When I first came into San Diego off of the highway, out near the Pilot truck stop it seemed very nice. Lots of military land and wonderful mountains surrounding the area. I thought perhaps that the city would be the same.
Of course with all cities its just that I was very outside of it. I hadnt come into contact with it, I hadnt been imprisoned by it as that is what happens in big cities. Once inside the city limits for a time, one looks out either onto the ocean or the towards the direction one came in from and wishes to get back there. It becomes obvious that the city proper is the worst of false environments and keeps man captive. Often avid travelers leave places like this when their personality becomes to overbearing.
San Diego is a place that is tolerant of the homeless and I havent been here long enough to figure out their true motives-perhaps profit oriented, I dont want to stay here and be homeless that long and if I do stay houseless I simply wont stay.
I noted as I came in off the highway and walked to a bus to the city I noted Wackenhut buses with black bars on the windows. A few times this went by me. I assume then that they do prison transport here.
They also have many gigs being security in buildings int eh city. One of those buildings is the public library, a branch downtown I have dubbed the 'homeless branch'.
Obviously alot of homeless are in this area. They are usually very well behaved inside and they sleep outside in the area at nite. Its more peaceful than alot of other street scenes.
I understand the security being strict but Wackenhut puts that 'your in prison' feel (which I luckily have no experience with). No sleepingbags inside the library even though on my first day it was on my backpack no problem. And I noticed a few employees had attitude after my first visit and security tries these obvious subliminal intimidation or rather handling tactics to keep people under control. Not the kind of feel someone like me comes into a college or library for. I frequent places like this to get away from the animals not be treated moreso like one.
The one thing I have taken offense to that is totally intgrusive is this walk by that the Mex security woman does. She breezes by behind everyone with thier laptops out and makes a point to let you see (and feel) her going by the line, like a line of prisoners to keep an eye on, to see what you have on your laptop. I wish I had time to catch them off guard (haha I made a funny) and make sure I am looking up all the dirt I can find on thier company as she goes by.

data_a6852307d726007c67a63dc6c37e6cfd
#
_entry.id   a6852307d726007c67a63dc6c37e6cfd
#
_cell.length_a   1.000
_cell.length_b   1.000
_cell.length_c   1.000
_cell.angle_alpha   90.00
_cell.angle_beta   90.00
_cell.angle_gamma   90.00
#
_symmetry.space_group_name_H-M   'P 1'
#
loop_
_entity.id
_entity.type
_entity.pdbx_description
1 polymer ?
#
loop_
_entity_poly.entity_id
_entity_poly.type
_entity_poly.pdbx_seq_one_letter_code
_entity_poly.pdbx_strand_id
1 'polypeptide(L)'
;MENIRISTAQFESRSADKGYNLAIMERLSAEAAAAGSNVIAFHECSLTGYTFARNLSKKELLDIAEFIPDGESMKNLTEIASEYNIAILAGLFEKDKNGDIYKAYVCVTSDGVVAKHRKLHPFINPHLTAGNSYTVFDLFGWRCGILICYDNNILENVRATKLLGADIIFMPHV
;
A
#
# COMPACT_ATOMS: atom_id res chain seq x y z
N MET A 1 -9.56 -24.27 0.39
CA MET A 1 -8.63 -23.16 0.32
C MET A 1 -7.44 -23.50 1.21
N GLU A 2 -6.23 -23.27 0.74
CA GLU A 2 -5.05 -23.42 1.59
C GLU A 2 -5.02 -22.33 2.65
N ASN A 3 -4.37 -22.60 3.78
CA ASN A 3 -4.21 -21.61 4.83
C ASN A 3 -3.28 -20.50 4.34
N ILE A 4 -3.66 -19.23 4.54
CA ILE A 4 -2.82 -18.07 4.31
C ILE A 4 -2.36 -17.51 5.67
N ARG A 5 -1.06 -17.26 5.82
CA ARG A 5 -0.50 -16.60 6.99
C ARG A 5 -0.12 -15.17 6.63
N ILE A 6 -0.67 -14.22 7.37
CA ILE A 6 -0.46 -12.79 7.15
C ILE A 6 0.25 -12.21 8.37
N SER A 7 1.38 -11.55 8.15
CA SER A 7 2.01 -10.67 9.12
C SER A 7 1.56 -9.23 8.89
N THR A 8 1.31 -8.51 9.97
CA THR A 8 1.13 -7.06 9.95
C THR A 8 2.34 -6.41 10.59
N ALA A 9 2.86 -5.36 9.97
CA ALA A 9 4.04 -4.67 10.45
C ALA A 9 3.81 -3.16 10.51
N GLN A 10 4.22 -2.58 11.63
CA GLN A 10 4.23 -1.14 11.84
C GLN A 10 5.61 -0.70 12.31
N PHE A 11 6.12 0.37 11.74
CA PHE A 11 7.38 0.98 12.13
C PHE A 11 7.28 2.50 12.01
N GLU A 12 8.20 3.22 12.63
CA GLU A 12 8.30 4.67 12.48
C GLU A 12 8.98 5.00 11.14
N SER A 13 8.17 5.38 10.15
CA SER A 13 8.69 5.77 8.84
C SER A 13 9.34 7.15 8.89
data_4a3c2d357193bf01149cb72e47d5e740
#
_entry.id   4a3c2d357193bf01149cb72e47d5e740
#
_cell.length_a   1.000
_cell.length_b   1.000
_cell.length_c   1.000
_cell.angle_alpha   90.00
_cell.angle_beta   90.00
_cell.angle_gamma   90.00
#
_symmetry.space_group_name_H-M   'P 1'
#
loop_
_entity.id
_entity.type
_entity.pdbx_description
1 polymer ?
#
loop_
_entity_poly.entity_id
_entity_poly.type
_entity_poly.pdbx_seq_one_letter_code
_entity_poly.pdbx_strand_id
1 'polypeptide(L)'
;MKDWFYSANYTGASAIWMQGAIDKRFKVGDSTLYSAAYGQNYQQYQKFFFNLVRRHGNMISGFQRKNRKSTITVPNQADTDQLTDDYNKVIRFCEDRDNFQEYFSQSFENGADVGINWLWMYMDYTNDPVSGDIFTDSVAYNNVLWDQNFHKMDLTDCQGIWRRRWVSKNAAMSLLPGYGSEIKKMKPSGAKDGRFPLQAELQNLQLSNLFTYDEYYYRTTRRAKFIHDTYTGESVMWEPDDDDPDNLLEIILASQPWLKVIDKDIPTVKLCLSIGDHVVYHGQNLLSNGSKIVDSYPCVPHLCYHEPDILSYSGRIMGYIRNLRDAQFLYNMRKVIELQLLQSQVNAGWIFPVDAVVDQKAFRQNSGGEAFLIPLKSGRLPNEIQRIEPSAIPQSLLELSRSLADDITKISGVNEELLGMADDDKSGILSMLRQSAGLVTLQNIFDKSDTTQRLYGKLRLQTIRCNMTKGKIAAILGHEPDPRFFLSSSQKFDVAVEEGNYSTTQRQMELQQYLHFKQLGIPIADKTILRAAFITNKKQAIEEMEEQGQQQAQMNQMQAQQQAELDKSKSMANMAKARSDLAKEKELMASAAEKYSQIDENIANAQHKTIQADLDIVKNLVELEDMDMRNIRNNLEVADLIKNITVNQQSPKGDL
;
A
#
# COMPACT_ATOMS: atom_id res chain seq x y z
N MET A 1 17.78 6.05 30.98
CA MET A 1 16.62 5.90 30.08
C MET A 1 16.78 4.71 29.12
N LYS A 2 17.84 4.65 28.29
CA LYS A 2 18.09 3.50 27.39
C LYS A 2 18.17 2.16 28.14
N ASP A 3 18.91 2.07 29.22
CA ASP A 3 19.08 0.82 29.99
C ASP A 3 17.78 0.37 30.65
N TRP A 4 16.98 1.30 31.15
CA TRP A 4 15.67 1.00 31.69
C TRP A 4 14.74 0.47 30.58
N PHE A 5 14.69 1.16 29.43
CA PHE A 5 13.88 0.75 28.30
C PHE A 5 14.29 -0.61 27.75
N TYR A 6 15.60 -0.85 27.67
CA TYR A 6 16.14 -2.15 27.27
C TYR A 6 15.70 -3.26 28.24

The best I could do is make a comment after she past about how she didnt catch me looking at porn and -oh gosh darn come back next time and Ill have it on for ya. What are they expecting to find? They need to be a bit more subtle. And I mean they REALLY need to change thier tactics. Its like all they know is prison guarding.
Sorry not happy with this. Like I said the homeless here are not all that up with their rights or how to be treated. In Boston the homeless population would think of something to do them one better. The population here is a bit docile, a little sheepish.
It could be harassment, I mean its definately harassment of the homeless as a whole, but I notice a few female employees either nervous by my presence or that typical perp stance if you made it this far...its like they have seen a ghost--- or a survivor that has beat death.
Like the saying goes, "Never mess with anyone who buys their ink by the barrel."
("Never argue with someone who buys ink by the barrel” is a popular saying in politics that means don’t argue with the press (especially newspapers), who can publicize an opinion like no one else can. The phrase is somewhat dated—newspapers are not as important as they once were, and online newspapers don’t use ink.
The phrase is cited in print from 1964, where it was credited to former Indiana Congressman Charles Bruce Brownson (1914-1988). The earliest recorded uses of the phrase come from several Indiana politicians.)
12 hours ago